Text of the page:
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SurgVision announces initiation of a Phase II clinical trial on fluorescent Image Guided Surgery

‘t Harde, The Netherlands, November 4, 2015 – SurgVision BV, A high-tech innovative start-up company specialized in developing Fluorescence Image Guided Surgery platform solutions using high-definition cameras and tracers, today announces that it has initiated the start of a Phase II clinical trial in collaboration with the University Medical Center Groningen and the Martini Hospital in Groningen.

Among early-stage breast cancer patients who undergo an initial lumpectomy procedure, 23% to 41% require repeat surgery due to positive margins1,2. When patients learn of this, it is not uncommon for between 10% to 36% percent of them to elect a full mastectomy to ensure all the cancer is removed1.

The SurgVision platform solution consists of the F2 high-definition camera and a targeted fluorescent tracer that will provide guidance to the surgeon while performing the surgery. Using this platform the surgeon will be able to efficiently remove cancer lesions while preserving healthy tissue. As a result of this the number of initial surgeries with positive margin will be reduced, the number of repeat surgeries is consequently also reduced.

Prior and ongoing clinical studies confirm the safety and efficacy of a single microdose of the fluorescent tracer. The primary aim of the new Phase II trial is to test whether the administration of a higher dose of the fluorescent tracer will lead to an even more sensitive in-vivo identification of cancer lesions.

The study will commence in the Netherlands at the University Medical Center in Groningen and the Martini Hospital in Groningen. SurgVision can report already that the first patients are enrolled since early November 2015.

Ton van den Hoven, Chief Executive Officer of SurgVision, commented: “We are excited to initiate this Phase II study in cooperation with the UMCG and Martini hospitals. Breast tissue can not be reliably tested intra-operatively by routine histopathology evaluation, and other modalities must be developed to reduce the need for reoperation which leads to delay in initiation of chemotherapy or radiation, increased infection rate, increased cost and a negative psychological impact on the patient. Fluorescent imaging has the potential to address this problem.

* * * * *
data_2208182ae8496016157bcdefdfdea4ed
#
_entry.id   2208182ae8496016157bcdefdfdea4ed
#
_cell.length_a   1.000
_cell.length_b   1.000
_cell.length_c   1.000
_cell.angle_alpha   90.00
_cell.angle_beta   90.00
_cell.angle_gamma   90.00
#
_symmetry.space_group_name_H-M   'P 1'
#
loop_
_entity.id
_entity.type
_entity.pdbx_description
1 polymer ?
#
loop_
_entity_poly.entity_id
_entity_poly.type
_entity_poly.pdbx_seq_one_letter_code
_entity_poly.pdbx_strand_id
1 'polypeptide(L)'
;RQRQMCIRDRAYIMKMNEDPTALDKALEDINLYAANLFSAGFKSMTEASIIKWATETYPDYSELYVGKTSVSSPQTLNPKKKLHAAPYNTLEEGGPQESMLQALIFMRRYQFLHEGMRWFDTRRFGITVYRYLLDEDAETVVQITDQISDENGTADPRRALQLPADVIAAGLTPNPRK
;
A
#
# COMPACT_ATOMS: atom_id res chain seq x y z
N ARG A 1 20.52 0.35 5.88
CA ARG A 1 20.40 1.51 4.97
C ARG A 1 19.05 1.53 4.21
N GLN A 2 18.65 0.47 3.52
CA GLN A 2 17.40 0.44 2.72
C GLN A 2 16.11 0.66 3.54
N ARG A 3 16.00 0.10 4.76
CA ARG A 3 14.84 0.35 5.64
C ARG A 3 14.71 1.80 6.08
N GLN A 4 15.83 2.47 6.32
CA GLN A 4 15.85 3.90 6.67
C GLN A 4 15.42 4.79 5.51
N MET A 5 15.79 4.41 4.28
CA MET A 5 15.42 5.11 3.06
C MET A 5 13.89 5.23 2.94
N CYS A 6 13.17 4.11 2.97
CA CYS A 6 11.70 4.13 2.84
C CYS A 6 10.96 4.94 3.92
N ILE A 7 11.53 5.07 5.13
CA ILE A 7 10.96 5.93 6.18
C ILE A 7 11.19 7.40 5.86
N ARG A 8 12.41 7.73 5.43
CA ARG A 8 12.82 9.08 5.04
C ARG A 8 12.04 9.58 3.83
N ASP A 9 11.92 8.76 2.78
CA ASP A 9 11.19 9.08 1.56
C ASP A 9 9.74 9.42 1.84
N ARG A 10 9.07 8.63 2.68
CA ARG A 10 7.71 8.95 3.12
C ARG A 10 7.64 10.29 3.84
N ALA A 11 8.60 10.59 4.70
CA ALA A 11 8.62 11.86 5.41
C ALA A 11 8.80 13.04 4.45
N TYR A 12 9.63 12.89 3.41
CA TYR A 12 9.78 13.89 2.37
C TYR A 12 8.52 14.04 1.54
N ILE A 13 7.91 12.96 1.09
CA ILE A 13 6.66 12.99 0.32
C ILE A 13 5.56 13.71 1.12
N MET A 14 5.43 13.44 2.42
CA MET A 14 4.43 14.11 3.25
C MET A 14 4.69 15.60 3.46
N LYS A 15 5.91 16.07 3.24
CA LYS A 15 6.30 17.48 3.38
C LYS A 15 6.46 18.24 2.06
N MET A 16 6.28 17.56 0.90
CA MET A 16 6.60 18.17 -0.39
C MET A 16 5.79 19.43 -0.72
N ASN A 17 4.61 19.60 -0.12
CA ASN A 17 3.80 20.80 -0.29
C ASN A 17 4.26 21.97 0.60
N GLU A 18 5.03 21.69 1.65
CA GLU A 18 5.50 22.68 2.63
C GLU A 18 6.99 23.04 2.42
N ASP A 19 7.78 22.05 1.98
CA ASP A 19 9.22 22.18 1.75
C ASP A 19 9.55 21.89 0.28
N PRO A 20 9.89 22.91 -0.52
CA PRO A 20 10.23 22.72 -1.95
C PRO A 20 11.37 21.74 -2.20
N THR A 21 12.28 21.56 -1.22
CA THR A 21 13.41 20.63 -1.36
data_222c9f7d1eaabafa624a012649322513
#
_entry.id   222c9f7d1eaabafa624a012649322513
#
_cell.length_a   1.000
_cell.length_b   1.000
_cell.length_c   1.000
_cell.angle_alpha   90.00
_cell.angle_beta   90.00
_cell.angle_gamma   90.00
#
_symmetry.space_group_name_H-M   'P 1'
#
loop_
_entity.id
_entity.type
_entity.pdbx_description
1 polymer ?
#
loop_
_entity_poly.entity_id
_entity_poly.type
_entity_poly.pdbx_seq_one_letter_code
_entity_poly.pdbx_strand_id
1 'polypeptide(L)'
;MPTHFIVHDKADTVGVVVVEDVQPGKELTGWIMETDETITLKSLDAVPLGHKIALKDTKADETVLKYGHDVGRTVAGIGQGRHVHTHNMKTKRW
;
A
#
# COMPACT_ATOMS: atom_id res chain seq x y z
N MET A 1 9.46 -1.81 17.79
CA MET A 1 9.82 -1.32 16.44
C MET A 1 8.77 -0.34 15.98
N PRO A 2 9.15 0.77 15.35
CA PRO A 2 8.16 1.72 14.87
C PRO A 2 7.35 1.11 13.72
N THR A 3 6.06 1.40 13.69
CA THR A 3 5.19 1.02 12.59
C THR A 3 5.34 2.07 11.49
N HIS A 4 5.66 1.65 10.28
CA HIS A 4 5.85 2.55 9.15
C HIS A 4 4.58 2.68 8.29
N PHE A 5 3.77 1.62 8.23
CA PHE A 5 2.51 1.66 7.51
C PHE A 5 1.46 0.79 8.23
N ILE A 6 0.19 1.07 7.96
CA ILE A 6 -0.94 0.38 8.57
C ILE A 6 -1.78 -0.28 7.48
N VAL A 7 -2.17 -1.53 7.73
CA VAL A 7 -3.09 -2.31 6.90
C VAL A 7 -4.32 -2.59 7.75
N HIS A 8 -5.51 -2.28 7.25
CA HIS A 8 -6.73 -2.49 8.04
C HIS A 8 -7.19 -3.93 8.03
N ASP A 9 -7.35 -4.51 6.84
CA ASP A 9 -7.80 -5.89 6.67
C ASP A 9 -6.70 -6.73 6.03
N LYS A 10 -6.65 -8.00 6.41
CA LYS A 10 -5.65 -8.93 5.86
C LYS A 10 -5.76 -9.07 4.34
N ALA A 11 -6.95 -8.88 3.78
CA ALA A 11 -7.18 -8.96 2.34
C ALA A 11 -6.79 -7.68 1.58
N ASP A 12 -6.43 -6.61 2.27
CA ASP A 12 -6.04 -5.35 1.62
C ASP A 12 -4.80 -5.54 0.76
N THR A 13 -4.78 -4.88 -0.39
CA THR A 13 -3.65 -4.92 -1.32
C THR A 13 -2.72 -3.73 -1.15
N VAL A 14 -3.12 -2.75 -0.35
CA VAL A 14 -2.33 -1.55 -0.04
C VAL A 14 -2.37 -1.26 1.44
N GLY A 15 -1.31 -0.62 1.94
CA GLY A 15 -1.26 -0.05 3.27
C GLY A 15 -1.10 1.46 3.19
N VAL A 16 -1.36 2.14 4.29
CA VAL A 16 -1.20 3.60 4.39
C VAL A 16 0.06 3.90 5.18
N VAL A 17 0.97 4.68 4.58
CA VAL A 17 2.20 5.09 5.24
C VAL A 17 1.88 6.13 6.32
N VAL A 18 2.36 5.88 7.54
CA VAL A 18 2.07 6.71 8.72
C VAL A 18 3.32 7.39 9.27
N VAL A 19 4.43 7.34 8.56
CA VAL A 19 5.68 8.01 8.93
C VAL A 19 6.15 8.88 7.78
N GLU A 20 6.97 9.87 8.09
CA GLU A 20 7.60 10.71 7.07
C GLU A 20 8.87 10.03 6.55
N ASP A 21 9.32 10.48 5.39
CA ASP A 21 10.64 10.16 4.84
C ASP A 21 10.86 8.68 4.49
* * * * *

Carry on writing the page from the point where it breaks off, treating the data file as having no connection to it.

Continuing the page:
Prof Dr Gooitzen van Dam, Professor of Surgical Oncology at the University Medical Center in Groningen: “At the UMCG we have broad experience in translating both nuclear and optical tracers into the clinic for reasons of personalized medicine and surgery. Our frontline clinical expertise and GMP facilities combined with the above mentioned state-of-the-art platform will deliver the necessary data to take fluorescence-guided surgery one step closer to routine clinical practice and may serve the future patients of preventing unnecessary repeat surgery. Furthermore, our close collaboration with the training hospital Martini Hospital is essential for this purpose”

1. McCahill et al. (2012) JAMA 307(5):467-475
2. Waljee et al. (2008) Ann Surg Oncol 15(5):1297-1303

About SurgVision

SurgVision is a high-tech innovative start-up company specialized in developing Fluorescence Image Guided Surgery platform solutions using high-definition cameras and tracers. The Company believes that its innovative products have the potential to address the current impact of positive resection margins in breast conserving surgery.

SurgVision is founded in August 2013, as a spin-off of the Technical University of Munich and funded by DFZ Partcipaties BV and BioGeneration Ventures BV and headquartered in ‘t Harde, The Netherlands. Since its inception SurgVision has established a close cooperation with the University Medical Center Groningen, where the technology has been evaluated and clinically applied in various exploratory studies in the field of image-guided surgery and endoscopy.